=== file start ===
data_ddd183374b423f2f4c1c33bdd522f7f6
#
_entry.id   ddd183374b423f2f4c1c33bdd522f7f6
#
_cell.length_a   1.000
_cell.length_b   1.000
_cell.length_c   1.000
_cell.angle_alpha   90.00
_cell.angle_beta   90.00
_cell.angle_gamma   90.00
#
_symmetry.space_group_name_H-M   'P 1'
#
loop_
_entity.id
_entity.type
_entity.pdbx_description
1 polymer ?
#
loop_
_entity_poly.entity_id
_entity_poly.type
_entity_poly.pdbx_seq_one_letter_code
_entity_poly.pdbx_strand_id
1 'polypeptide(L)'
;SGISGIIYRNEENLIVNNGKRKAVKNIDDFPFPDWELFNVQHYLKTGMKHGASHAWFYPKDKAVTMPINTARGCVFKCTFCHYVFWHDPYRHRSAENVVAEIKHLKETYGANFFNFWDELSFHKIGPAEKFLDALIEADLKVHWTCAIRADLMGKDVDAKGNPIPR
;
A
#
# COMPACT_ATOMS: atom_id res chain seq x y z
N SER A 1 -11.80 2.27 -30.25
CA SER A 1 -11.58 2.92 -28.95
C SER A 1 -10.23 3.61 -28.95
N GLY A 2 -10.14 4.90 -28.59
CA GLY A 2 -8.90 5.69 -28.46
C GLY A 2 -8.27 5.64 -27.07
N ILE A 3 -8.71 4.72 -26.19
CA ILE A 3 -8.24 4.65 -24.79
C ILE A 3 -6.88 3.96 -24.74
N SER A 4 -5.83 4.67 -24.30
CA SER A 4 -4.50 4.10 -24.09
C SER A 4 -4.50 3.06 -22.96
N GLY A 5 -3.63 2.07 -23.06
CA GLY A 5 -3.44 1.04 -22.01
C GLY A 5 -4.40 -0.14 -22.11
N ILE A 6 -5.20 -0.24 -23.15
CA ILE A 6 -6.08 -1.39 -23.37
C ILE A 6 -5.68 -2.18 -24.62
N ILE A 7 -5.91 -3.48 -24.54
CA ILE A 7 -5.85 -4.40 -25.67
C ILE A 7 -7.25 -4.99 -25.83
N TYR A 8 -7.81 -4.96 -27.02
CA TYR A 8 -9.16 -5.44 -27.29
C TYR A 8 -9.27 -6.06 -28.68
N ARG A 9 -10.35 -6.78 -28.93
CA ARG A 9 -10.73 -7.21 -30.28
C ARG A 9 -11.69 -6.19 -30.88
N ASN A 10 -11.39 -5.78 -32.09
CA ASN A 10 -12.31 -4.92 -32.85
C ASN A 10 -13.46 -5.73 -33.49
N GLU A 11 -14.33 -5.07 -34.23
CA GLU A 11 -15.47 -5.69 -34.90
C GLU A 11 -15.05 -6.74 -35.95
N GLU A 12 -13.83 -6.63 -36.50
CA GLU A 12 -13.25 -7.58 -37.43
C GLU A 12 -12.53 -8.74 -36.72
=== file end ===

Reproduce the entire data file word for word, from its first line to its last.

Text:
data_ddd183374b423f2f4c1c33bdd522f7f6
#
_entry.id   ddd183374b423f2f4c1c33bdd522f7f6
#
_cell.length_a   1.000
_cell.length_b   1.000
_cell.length_c   1.000
_cell.angle_alpha   90.00
_cell.angle_beta   90.00
_cell.angle_gamma   90.00
#
_symmetry.space_group_name_H-M   'P 1'
#
loop_
_entity.id
_entity.type
_entity.pdbx_description
1 polymer ?
#
loop_
_entity_poly.entity_id
_entity_poly.type
_entity_poly.pdbx_seq_one_letter_code
_entity_poly.pdbx_strand_id
1 'polypeptide(L)'
;SGISGIIYRNEENLIVNNGKRKAVKNIDDFPFPDWELFNVQHYLKTGMKHGASHAWFYPKDKAVTMPINTARGCVFKCTFCHYVFWHDPYRHRSAENVVAEIKHLKETYGANFFNFWDELSFHKIGPAEKFLDALIEADLKVHWTCAIRADLMGKDVDAKGNPIPR
;
A
#
# COMPACT_ATOMS: atom_id res chain seq x y z
N SER A 1 -11.80 2.27 -30.25
CA SER A 1 -11.58 2.92 -28.95
C SER A 1 -10.23 3.61 -28.95
N GLY A 2 -10.14 4.90 -28.59
CA GLY A 2 -8.90 5.69 -28.46
C GLY A 2 -8.27 5.64 -27.07
N ILE A 3 -8.71 4.72 -26.19
CA ILE A 3 -8.24 4.65 -24.79
C ILE A 3 -6.88 3.96 -24.74
N SER A 4 -5.83 4.67 -24.30
CA SER A 4 -4.50 4.10 -24.09
C SER A 4 -4.50 3.06 -22.96
N GLY A 5 -3.63 2.07 -23.06
CA GLY A 5 -3.44 1.04 -22.01
C GLY A 5 -4.40 -0.14 -22.11
N ILE A 6 -5.20 -0.24 -23.15
CA ILE A 6 -6.08 -1.39 -23.37
C ILE A 6 -5.68 -2.18 -24.62
N ILE A 7 -5.91 -3.48 -24.54
CA ILE A 7 -5.85 -4.40 -25.67
C ILE A 7 -7.25 -4.99 -25.83
N TYR A 8 -7.81 -4.96 -27.02
CA TYR A 8 -9.16 -5.44 -27.29
C TYR A 8 -9.27 -6.06 -28.68
N ARG A 9 -10.35 -6.78 -28.93
CA ARG A 9 -10.73 -7.21 -30.28
C ARG A 9 -11.69 -6.19 -30.88
N ASN A 10 -11.39 -5.78 -32.09
CA ASN A 10 -12.31 -4.92 -32.85
C ASN A 10 -13.46 -5.73 -33.49
N GLU A 11 -14.33 -5.07 -34.23
CA GLU A 11 -15.47 -5.69 -34.90
C GLU A 11 -15.05 -6.74 -35.95
N GLU A 12 -13.83 -6.63 -36.50
CA GLU A 12 -13.25 -7.58 -37.43
C GLU A 12 -12.53 -8.74 -36.72